Harry Burleigh (1866-1949) is a forgotten hero of American music. Antonin Dvorak’s assistant in New York City from 1892 to 1895, Burleigh was subsequently the composer/singer most responsible for turning spirituals into art songs. His “Deep River” (1915), a sensation in its day, took an obscure upbeat spiritual and turned it into the reverent song made famous by Burleigh, Marian Anderson, Paul Robeson, and countless others.


The Classic 1929 Soviet Silent Film

With Shostakovich’s score performed live by PostClassical Ensemble conducted by Angel Gil-Ordóñez (DC area premiere)

Saturday and Sunday, March 30-31, 2018/ 8:30 and 2pm
American Film Institute Silver Theatre, Silver Spring

This astonishing culminating achievement of the Soviet silent film era is an historical epic both whimsical and tragic, set during the 1871 Paris Commune. It is the first of Shostakovich’s historic collaborations with film-maker Grigori Kozintsev – a relationship ending with their epochal King Lear of 1971.

“Kozintsev, together with Leonid Trauberg, aped the madcap pacing of the circus, the variety theater, and American movies, and Shostkaovich followed suit . . . When the Communards are killed by firing squad at the end, Shostakovich responds with a distorted version of the high-kicking can-can from Offenbach’s Orpheus in the Underworld.” – Alex Ross, The Rest is Noise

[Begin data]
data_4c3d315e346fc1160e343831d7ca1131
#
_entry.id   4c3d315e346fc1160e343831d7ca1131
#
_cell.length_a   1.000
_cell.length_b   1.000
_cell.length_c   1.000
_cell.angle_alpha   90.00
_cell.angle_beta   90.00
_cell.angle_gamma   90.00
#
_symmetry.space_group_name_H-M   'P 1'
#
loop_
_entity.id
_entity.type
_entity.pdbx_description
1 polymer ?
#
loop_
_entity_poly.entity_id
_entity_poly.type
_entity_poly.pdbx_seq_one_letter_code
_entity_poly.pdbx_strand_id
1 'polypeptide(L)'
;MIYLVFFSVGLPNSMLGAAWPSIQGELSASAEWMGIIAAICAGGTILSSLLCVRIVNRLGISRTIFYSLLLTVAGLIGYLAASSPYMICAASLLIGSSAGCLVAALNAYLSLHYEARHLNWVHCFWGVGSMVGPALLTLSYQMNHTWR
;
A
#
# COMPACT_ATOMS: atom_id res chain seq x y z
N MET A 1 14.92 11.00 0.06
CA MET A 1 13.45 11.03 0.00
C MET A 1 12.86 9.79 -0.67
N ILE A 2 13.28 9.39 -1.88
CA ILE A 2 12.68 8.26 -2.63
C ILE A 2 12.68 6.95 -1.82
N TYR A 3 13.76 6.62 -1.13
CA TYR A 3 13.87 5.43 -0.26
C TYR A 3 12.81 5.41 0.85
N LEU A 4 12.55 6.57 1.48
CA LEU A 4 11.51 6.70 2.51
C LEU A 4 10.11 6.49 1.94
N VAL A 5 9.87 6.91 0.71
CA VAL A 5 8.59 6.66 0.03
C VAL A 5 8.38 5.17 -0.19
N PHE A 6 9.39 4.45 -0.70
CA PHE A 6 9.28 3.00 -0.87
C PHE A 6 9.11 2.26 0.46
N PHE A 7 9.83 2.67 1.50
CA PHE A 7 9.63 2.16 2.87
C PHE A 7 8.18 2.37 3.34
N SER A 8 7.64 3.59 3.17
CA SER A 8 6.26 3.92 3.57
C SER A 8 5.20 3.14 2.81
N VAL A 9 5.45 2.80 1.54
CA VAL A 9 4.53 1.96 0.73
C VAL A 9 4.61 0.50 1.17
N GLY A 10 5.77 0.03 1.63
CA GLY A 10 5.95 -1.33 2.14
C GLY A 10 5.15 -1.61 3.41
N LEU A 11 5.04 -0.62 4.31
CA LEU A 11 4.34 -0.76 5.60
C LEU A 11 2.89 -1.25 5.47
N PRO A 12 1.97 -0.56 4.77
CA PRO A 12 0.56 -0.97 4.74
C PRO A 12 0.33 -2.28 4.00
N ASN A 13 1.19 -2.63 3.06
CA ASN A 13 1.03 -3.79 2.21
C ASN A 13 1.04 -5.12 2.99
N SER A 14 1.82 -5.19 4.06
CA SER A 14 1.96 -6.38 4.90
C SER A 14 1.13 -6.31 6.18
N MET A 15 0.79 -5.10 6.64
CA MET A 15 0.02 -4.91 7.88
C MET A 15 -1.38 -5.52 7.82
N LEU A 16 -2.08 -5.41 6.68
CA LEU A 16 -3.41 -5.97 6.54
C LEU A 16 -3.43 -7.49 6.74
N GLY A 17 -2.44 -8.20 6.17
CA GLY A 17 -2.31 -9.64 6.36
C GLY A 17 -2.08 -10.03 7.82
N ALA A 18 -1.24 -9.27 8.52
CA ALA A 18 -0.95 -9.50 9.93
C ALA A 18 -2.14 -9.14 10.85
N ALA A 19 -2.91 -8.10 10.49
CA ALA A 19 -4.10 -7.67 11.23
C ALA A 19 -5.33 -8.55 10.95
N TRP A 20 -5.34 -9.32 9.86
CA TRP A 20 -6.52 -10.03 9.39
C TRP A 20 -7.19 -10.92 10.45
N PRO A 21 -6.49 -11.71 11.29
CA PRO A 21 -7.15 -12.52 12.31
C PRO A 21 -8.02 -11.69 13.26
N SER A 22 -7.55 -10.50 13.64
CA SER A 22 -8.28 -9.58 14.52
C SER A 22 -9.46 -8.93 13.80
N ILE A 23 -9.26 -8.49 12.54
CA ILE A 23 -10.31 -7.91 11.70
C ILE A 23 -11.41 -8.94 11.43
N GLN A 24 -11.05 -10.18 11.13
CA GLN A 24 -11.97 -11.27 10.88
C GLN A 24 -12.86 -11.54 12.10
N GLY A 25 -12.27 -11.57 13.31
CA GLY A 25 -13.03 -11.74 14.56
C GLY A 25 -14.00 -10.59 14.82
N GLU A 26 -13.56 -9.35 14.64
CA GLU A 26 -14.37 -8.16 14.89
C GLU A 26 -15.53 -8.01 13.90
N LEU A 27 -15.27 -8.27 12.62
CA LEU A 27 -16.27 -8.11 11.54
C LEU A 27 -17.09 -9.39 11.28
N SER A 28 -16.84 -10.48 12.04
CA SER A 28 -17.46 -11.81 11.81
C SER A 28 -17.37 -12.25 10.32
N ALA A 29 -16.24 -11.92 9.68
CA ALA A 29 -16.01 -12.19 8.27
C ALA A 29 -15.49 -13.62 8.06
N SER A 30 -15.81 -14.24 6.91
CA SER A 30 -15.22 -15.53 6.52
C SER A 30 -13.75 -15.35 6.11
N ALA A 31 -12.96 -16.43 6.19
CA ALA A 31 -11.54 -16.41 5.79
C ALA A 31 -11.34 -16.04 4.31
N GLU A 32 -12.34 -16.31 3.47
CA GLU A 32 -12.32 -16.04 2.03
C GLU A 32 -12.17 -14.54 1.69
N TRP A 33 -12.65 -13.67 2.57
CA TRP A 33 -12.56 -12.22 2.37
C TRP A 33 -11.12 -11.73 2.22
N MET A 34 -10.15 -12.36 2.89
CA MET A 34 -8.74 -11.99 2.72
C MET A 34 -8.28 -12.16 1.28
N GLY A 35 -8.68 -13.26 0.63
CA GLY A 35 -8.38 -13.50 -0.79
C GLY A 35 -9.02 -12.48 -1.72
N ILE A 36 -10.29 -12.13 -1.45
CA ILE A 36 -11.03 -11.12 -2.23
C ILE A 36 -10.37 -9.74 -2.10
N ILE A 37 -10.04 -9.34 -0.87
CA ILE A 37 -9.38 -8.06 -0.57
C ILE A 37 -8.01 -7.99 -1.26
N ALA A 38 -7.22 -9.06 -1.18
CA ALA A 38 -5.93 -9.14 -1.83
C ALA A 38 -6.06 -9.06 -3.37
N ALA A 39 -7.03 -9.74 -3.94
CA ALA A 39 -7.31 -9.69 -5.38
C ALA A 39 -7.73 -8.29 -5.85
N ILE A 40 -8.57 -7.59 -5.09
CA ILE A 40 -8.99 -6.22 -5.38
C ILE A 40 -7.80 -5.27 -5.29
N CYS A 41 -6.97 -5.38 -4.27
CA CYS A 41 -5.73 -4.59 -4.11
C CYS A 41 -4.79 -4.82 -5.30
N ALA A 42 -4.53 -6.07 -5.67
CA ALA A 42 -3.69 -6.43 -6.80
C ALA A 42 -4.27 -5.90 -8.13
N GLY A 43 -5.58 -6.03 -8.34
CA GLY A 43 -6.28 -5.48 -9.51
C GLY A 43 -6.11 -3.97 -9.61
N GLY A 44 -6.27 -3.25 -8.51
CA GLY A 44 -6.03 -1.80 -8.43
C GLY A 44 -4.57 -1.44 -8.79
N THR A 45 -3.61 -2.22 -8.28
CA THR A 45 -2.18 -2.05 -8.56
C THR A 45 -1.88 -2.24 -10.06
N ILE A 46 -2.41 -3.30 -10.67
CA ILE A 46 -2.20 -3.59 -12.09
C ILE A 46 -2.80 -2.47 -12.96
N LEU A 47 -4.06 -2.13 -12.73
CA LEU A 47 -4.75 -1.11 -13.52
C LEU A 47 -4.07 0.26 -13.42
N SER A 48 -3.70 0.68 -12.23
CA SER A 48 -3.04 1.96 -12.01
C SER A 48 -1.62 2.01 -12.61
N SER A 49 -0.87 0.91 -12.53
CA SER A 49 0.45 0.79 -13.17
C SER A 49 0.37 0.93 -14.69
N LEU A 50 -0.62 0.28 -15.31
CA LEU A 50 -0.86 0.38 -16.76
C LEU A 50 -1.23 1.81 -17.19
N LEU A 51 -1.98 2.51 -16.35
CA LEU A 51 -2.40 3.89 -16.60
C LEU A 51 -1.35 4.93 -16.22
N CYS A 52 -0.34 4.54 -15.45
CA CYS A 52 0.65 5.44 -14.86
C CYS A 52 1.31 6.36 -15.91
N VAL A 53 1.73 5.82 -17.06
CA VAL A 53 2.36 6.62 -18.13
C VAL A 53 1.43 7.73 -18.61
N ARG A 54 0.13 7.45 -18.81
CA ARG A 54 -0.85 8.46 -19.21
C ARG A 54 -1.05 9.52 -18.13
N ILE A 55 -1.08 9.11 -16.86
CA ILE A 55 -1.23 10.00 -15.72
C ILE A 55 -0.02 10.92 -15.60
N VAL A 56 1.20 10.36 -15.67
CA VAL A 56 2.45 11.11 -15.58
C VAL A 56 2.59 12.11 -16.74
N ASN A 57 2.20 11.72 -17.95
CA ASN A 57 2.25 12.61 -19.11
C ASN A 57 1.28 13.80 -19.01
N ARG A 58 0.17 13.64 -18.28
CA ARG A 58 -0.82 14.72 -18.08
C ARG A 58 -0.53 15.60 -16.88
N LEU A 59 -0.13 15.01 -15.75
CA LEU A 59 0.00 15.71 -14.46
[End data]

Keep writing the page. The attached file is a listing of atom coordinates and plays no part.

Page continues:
Related Soviet film screenings at the National Gallery of Art: Saturday March 10 and Sunday March 11 (free admission)

The New Babylon marks the inception of one of the most remarkable film-music partnerships in the history of cinema – that of Grigori Kozintsev and Dmitri Shostakovich. The partnership ends with the most remarkable of all Shakespeare films: King Lear (1971). (If you have only seen this film on a small screen, you haven’t seen it yet.) In between comes (among many other films) The Youth of Maxim (1935). In short, the partnership mirrors the three phases of Soviet culture: pre-Stalin, Stalinest, and post-Stalin.

Saturday March 10 at 3:30 pm: The Youth of Maxim
Sunday March 11 at 4 pm: King Lear


Samuel Coleridge-Taylor’s Historic Visits to D.C. (1904-1910)

Saturday, April 21 at 3 pm
Pre-concert talk at 2:15
Gaston Hall | Georgetown University

A PCE production in collaboration with the Georgetown University Department of Music

Steven Mayer, piano
Marty Lamar, baritone
Members of PostClassical Ensemble